Writing a Vignette Celebrating a Scene from my Childhood

Writing a Vignette Celebrating a Scene from my Childhood
Writing a Vignette Celebrating a Scene from my Childhood
Writing a Vignette Celebrating a Scene from my Childhood
Writing a Vignette Celebrating a Scene from my Childhood
File Type

Zip

(1 MB|2 pages)
Product Rating
Standards
  • Product Description
  • StandardsNEW

Inspire your students with this two-day creative writing lesson, composing a vignette about a special scene from their childhood. This resource, with its two-page student guide, contains a sample vignette and step-by-step guidelines. It focuses on passive and active voice, sensory images, and literary devices. It is appropriate for grades 8-12, is aligned with Common Core, and requires no preparation.

Writing only improves with practice. Instead of always requiring your students to compose lengthy essays, allow them to write short vignettes about special scenes, people, and events from their lives. While doing so, they practice important skills. Grading becomes much easier and allows you to assist students in identifying and improving their weaknesses. The progress they make with short writing assignments easily transfers to longer assignments.

Resource Contents

A. Student Guide

  • Sample Vignette
  • Using Literary Devices to Enrich Writing
  • Using Sensory Images to Enrich Writing

B. 9-Slide PowerPoint Presentation

  • Questions to Inspire Reflection
  • Formatting Your Vignette

C. Other Resources

  • Rubric Especially Designed for a Vignette
  • Peer Editing Form

If your students enjoyed this writing assignment, check out the following:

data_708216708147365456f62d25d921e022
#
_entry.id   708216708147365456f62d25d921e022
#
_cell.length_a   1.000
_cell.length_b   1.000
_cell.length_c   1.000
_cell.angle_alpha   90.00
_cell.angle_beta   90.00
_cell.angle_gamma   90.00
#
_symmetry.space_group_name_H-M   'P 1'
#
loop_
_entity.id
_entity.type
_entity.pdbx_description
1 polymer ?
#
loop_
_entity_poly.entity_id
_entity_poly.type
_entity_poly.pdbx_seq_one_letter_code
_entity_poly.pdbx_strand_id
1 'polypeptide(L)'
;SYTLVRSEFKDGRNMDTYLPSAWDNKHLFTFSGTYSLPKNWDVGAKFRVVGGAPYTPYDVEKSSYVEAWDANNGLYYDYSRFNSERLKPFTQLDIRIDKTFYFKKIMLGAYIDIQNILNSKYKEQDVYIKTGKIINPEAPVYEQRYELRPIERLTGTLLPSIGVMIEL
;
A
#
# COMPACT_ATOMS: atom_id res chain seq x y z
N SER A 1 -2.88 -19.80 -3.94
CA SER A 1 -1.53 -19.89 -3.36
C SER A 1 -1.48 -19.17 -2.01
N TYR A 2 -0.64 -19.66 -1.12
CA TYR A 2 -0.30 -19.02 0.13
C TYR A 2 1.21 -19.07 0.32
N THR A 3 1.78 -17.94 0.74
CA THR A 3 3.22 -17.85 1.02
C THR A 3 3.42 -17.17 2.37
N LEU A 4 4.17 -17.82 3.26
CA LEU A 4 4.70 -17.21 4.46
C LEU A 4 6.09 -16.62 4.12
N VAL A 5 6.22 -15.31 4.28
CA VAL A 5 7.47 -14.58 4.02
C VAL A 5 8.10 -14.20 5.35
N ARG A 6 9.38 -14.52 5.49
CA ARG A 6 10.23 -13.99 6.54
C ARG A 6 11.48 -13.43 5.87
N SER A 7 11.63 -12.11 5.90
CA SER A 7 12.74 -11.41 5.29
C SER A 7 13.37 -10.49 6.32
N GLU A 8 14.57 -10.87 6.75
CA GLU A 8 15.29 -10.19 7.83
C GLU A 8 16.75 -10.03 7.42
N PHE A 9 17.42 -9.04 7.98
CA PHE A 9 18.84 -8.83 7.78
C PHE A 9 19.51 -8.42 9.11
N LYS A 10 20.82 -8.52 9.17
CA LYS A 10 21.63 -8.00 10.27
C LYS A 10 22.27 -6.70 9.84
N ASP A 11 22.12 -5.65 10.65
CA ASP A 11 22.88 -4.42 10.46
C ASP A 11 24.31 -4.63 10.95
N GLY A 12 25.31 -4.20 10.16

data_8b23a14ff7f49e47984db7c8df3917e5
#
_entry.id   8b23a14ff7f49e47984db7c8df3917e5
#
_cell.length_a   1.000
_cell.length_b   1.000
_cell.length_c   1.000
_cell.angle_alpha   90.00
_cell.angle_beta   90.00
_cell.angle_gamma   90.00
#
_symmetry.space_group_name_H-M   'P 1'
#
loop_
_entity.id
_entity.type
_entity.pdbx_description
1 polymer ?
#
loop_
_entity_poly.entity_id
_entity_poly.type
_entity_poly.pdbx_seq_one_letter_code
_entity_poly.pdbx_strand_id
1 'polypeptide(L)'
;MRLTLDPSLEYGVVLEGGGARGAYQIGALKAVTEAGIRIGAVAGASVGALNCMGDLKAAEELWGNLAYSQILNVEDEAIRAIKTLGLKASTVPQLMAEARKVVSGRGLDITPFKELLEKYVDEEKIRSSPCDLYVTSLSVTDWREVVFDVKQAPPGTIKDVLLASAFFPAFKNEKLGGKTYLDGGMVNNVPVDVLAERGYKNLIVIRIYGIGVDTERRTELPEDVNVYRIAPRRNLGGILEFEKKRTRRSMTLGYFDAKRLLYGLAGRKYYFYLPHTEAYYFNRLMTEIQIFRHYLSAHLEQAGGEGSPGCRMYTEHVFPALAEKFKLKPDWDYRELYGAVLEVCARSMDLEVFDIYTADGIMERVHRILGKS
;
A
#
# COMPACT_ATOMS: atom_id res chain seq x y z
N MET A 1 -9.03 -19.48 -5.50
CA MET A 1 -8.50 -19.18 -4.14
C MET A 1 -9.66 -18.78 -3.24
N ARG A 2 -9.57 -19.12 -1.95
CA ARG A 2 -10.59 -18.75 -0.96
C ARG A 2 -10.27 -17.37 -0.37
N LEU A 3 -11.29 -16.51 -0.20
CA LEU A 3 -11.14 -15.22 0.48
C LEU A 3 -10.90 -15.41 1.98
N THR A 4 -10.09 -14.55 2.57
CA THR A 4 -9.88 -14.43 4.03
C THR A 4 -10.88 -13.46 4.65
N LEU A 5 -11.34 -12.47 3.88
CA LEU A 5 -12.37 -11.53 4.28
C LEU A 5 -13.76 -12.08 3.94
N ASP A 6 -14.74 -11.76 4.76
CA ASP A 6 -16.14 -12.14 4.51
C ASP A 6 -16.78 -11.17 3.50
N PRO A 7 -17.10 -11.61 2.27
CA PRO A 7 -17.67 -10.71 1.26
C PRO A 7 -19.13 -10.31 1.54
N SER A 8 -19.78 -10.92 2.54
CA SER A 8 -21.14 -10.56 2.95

Writing a Parable

Writing a Myth

Writing a Narrative

Writing a Winter Vignette

Log in to see state-specific standards (only available in the US).
Write routinely over extended time frames (time for research, reflection, and revision) and shorter time frames (a single sitting or a day or two) for a range of tasks, purposes, and audiences.
Apply grades 11–12 Reading standards to literary nonfiction (e.g., “Delineate and evaluate the reasoning in seminal U.S. texts, including the application of constitutional principles and use of legal reasoning [e.g., in U.S. Supreme Court Case majority opinions and dissents] and the premises, purposes, and arguments in works of public advocacy [e.g., The Federalist, presidential addresses]”).
Write routinely over extended time frames (time for research, reflection, and revision) and shorter time frames (a single sitting or a day or two) for a range of tasks, purposes, and audiences.
Develop and strengthen writing as needed by planning, revising, editing, rewriting, or trying a new approach, focusing on addressing what is most significant for a specific purpose and audience.
Produce clear and coherent writing in which the development, organization, and style are appropriate to task, purpose, and audience.
Total Pages
2 pages
Answer Key
Rubric only
Teaching Duration
2 hours
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